In fact, I think this should be another law. /sarcasm

  • by metacell (523607) on Tuesday June 01, 2010 @06:52AM (#32416792)

    Bear in mind that copyright holders are using economics arguments, which are always going to be perceived as being much stronger than "I don't like this law because I don't think it's very nice" arguments.

    It's ironic you should say that, because economic arguments are the strongest arguments against copyright.

    For example, there is no doubt that copyright terms are far, far too long to be beneficial to society. One or two decades is more than enough to give creators an incentive to create; having longer copyright terms than necessary will only prevent society from enjoying the full benefits of the works already created. (Read Against Intellectual Monopoly [ucla.edu] for more economic arguments.)

    It's mostly a matter of lobbying. For example, here in the EU, record companies approached politicians with scary-sounding numbers of how much the industry loses on pirating, explained how many people would lose their jobs if it continued, and got an extension to the copyright of music performances. So now Elvis Presley's recordings are kept out of the public domain for a few more decades (yes, the copyright to Elvis Presleys recordings are held by a German music company). The politicians themselves were too uninformed to see through the layers of bullshit.

  • by metacell (523607) on Tuesday June 01, 2010 @06:59AM (#32416832)

    Well, sometimes laws are passed which limit the government's freedom, effectively increasing everyone else's.

  • by Syberz (1170343) on Tuesday June 01, 2010 @07:09AM (#32416886) Homepage

    IAAC (I am a Canadian) and I can tell you that you're right. Taxes here never go away. For example, the income tax which is taking half my salary was a temporary measure to pay for the costs of the FIRST World War... temporary, my arse...

  • by Anonymous Coward on Tuesday June 01, 2010 @08:45AM (#32417668)

    Amusingly enough, the previous Liberal goverments did run surpluses. They paid down the debt, too. They did this by being reasonably responsible (on a grand scale) and not buying votes (or participating in ideological masturbation) with tax cuts and banking those surpluses for when they would actually be needed. They reduced taxes fairly strategically, too.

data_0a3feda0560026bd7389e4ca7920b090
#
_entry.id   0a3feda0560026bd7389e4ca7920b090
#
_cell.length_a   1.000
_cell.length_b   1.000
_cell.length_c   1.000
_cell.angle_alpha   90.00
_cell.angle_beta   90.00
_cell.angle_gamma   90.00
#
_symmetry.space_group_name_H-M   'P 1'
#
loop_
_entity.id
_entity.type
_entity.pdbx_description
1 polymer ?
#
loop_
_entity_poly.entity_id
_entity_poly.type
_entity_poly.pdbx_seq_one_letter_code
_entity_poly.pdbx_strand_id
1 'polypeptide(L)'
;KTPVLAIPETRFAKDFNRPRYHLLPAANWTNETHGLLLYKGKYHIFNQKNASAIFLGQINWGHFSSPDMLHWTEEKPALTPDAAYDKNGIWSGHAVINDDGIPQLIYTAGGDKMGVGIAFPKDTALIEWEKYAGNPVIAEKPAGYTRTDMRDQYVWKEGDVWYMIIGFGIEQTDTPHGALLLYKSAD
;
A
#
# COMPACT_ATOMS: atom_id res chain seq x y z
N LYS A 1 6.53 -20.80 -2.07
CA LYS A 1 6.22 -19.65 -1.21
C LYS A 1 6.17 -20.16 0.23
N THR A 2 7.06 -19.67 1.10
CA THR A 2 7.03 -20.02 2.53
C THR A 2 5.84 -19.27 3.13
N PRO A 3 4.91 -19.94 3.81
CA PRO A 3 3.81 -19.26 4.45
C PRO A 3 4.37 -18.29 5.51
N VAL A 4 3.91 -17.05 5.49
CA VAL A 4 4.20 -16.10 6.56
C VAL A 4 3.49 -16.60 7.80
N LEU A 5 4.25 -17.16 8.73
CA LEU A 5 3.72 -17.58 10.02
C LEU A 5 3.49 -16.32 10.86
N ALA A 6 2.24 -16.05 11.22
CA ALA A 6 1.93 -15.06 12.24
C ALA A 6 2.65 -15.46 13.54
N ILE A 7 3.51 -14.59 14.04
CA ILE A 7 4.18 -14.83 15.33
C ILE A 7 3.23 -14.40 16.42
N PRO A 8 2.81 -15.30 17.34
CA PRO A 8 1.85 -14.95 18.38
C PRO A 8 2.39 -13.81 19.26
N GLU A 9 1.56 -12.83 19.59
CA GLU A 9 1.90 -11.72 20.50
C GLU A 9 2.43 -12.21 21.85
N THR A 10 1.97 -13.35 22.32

They got booted out due to spending scandal that involved a few hundred thousand dollars. Meanwhile, we have a Conservative government that mismanaged the economy to the tune of several billion.

    Where's our Gomery inquiry for cutting government revenue right at the tip of the worst recession in history? You know, the one you thought "wasn't a big deal" and would just "blow over".

  • by Rary (566291) on Tuesday June 01, 2010 @08:50AM (#32417728)

    It's ironic you should say that, because economic arguments are the strongest arguments against copyright.

    For example, there is no doubt that copyright terms are far, far too long to be beneficial to society.

    Ah, but therein lies the problem. You're concerned with the economic benefits to society, rather than the economic benefits to the copyright holder. The problem is that modern governments aren't made up of idealistic intellectuals. Modern governments are made up of businessmen, and businessmen aren't interested in the original purpose of copyright law to benefit society, they're interested in the modern bastardized purpose of copyright law to guarantee perpetual profits to copyright holders.

  • by kent_eh (543303) on Tuesday June 01, 2010 @09:12AM (#32417984)

    No more stupid, inefficient, buggy, paper ballots. I'm sure it'll happen eventually, maybe not in my lifetime though..

    As opposed to those efficient, slick, shiny electronic ballots that our neighbours to the south use?
    No thanks, I'll stick to the proven method that takes much more effort to screw with.

  • by Scrameustache (459504) on Tuesday June 01, 2010 @09:18AM (#32418058) Homepage Journal

    Clearly the copyright holders are asking for silly things and getting them.

    We need to ask why that is.

    It's because of corruption and bribes.

    Is it because nobody is contacting their representative to say "hang on a minute here..."? Or is it because the arguments we put forward are viewed as being so pathetically weak that they may as well be ignored?

    It's because of a variation on the second one: Our arguments don't come with a fat, plain brown envelope and/or a spoken agreement for a high paying job as soon as you leave office after changing the law to benefit my industry. This is how the world has always been, and we need to be aware of it to fight it.

  • by Scrameustache (459504) on Tuesday June 01, 2010 @09:23AM (#32418114) Homepage Journal

    I never vote in general elections

    Then STFU. If you don't bother with politics, politics will bother you.

    If you can't in good conscience vote for the fuckers who are alternating their turns to screw us, do what I do: Vote for someone you'd like to win, even though they have no real chance. If we all bothered to do so, they would have a chance.

  • by Anonymous Coward on Tuesday June 01, 2010 @11:22AM (#32419810)

    I object to paying any tax or fee in order to be able to do what I want with my own property. I already paid a fee when I *purchased* the item in question. I don't see why I need to pay additional money to the government in order for them to recognize my rights to *my* property. All you're doing is shifting *who* acquiesces to allow you to do things, you're not fighting for the central principle of the freedom to do it in the first place.

Money is the root of all wealth.